Funnily enough, that asterisk next to Gordon’s final year is because it’s non-guaranteed unless he wins a championship or makes an All-Star Game. So if the Suns are in the hole another year on $20.9 million, a ring should fully numb any pain that hit would bring.
A trade built around Dario Saric, Shamet and picks that The Four Point Play Newsletter covered is perfect. It gives Houston two capable NBA players on tradeable salaries, and Shamet’s odd poison pill bump for this year’s salary of $3.7 million to $9.2 million for the team acquiring him wouldn’t matter for the Rockets’ low cap number.
See, makes all the sense in the world!
– Kellan Olson
Spencer Dinwiddie, Washington Wizards
Salary: $17.1 million, $18 million next year, $18.8 million non-guaranteed 2023-24
Stats: 13.2 PPG (39% FG%, 22% 3P%), 5.7 APG in 40 games (30.5 MPG)
Gotta be honest, no clue what’s going on here.
Dinwiddie’s field goal percentage is at a rough 38.6% as Washington enters a tailspin, having lost six of its last seven. The Ringer’s Kevin O’Connor reports that “the Wizards want to move Dinwiddie because he looks like a shell of his former self and his teammates don’t want him there.”
Dinwiddie is someone we’ve covered here for a few years as an intriguing piece next to Devin Booker, a guard who can feature on or off the ball, specifically as a secondary runner of the offense. The skillset is there but it sounds like he is going through it at the moment. It’s a risky proposition, and unlike Gordon, it would be tougher to still get Payne minutes if Dinwiddie was the first guy off the bench.
Worth mentioning, though!
– Kellan Olson
Goran Dragic, Toronto Raptors
Salary: $19.2 million expiring
Stats: 8.0 PPG (38% FG%, 28% 3P%), 1.8 APG in five games (18.0 MPG)
The two-time former Suns point guard appeared only five times at the start of the year for the rebuilding Raptors before he left the team indefinitely for a personal matter. Whether that personal matter has resolved to the point of him playing is unknown, but The Toronto Star’s Doug Smith reported Dragic is receiving plenty of interest in the trade market. It’s another issue of whether the 35-year-old Dragic can give a team like the Suns anything their current players cannot.
He’s a shell of his former self as injuries and age have added up, but Dragic remains an offensive initiator and — in theory — is still a solid enough shooter who has played an ancillary role around other playmakers the past few years with the Miami Heat. Is he a liability on defense at his age? And does he want to be third on the depth chart at either point guard (Chris Paul, Cam Payne) or shooting guard (Devin Booker, Landry Shamet)?
Elfrid Payton would argue Dragic would not even be third in the point guard pecking order. Again, a lot depends on what Dragic has left in the tank. The potential he ends up as a buyout candidate for a team clearing cap space could also make him available as a cheaper signing after the trade deadline.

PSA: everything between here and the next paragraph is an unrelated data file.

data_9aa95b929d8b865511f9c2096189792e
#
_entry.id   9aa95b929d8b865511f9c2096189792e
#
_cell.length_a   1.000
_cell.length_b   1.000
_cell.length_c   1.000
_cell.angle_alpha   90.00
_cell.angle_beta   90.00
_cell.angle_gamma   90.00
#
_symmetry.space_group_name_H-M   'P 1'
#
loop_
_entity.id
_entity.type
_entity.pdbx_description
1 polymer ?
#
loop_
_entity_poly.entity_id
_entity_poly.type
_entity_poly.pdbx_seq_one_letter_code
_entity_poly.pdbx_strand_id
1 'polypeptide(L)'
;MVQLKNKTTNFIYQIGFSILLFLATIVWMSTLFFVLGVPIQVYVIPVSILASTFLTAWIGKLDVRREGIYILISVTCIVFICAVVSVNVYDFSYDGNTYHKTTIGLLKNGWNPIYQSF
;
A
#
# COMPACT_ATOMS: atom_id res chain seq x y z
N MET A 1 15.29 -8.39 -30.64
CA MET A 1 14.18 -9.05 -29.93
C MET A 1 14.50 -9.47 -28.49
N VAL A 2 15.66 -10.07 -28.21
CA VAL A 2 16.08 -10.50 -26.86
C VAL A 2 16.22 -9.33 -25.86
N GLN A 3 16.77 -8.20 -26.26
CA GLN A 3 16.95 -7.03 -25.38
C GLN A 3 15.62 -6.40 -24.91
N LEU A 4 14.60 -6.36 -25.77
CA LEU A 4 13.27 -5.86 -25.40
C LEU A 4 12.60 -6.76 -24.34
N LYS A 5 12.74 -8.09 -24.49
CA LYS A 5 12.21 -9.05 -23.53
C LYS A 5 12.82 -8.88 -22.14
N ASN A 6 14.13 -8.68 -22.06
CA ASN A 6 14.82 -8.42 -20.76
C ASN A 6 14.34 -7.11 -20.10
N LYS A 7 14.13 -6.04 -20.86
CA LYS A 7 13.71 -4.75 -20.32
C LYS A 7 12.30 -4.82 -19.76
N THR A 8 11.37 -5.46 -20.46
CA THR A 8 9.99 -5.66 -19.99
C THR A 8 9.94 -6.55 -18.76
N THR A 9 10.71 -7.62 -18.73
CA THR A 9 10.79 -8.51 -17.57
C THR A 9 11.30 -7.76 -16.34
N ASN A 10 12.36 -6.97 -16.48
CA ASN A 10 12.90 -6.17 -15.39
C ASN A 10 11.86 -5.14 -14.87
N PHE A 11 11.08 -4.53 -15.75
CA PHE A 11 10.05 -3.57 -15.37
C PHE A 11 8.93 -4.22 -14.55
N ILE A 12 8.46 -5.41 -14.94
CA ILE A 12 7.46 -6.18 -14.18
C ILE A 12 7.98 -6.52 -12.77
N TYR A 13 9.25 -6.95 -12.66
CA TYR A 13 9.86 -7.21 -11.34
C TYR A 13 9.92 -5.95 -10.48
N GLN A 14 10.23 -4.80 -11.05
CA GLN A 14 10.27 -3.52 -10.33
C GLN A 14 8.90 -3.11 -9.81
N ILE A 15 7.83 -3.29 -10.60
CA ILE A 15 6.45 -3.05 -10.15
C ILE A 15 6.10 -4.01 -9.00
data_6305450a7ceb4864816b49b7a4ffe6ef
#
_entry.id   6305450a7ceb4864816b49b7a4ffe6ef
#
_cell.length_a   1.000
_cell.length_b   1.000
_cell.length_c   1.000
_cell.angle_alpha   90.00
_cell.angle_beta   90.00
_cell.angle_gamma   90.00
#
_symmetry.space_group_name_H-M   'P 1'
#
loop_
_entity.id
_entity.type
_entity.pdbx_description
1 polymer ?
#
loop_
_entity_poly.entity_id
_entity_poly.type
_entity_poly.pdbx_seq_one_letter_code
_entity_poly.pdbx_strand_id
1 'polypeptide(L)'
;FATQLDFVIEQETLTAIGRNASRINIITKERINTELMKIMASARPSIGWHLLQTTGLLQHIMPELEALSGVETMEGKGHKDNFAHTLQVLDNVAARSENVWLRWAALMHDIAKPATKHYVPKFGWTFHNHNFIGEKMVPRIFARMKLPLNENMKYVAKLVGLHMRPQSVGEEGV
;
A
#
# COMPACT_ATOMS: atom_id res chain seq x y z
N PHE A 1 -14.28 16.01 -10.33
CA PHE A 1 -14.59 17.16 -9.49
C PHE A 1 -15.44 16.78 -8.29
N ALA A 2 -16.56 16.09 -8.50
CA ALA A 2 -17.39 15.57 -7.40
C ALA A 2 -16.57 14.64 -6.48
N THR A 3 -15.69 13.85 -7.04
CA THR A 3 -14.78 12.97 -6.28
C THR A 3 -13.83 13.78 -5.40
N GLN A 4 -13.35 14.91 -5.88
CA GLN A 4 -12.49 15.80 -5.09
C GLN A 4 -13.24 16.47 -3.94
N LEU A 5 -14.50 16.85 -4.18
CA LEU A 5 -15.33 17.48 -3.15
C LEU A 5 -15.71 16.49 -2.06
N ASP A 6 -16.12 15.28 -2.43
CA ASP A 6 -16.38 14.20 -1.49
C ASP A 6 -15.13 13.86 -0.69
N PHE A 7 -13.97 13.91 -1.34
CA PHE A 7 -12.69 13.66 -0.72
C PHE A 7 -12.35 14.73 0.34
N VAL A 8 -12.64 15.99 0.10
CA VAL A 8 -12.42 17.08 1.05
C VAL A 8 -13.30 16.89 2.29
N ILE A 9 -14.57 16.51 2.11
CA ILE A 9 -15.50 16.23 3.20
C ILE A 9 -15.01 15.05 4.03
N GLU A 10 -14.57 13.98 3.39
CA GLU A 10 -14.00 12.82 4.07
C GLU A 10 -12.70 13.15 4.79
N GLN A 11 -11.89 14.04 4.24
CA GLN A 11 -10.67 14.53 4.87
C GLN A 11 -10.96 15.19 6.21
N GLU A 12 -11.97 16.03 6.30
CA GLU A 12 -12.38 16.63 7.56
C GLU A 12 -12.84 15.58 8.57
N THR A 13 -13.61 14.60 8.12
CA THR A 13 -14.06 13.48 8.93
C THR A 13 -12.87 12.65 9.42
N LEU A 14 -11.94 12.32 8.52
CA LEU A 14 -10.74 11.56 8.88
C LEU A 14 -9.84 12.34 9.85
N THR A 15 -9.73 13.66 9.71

– Kevin Zimmerman
Tomas Satoransky, New Orleans Pelicans
Salary: $10 million expiring
Stats: 2.8 PPG (30% FG%, 16% 3P%), 2.4 APG in 32 games (15.0 MPG)
I will not overcomplicate this after you groaned at those stats. Williams gives former assistant Willie Green, the Pelicans’ head coach, a phone call and asks what’s going on over there. Green gives him the lowdown and that’s probably that.
Satoransky has not been able to find his footing in the league since breaking through with the Wizards three years ago and earning himself a pay day with the Chicago Bulls. Like Dinwiddie, it’s someone we’ve discussed in the past given his playmaking ability and basketball IQ.
More of a last-ditch option, if anything.
– Kellan Olson
Dennis Schroder, Boston Celtics
Salary: $5.9 million expiring
Stats: 14.8 PPG (44% FG%, 35% 3P%), 4.5 APG in 44 games (30.4 MPG)
Phoenix fans will remember that Schroder came into the first-round playoff series between the Lakers and Suns last year as a scary X-factor. He exited as an underperformer. But after whiffing in the free agent market, the numbers from a strong regular season in Los Angeles have held up with Boston. Schroder is on a reasonable expiring contract and would slot in basically as a more offensively well-rounded Payne.
The Suns making such a move would be surprising for that reason — Payne still has the trust of this team despite his hot-and-cold year. But for the right price, it would be hard to say the Suns did not get better if they were able to add a player who is still in his prime at 28 years old.
Schroder is an aggressive playmaker and pest on the other end. He already has time spent alongside Chris Paul back with the Oklahoma City Thunder in 2019-20, when as the team’s third-best guard he had by far his most efficient shooting season in the NBA. It would just be surprising if the right price in the Celtics’ mind would be something Phoenix can give, however.
– Kevin Zimmerman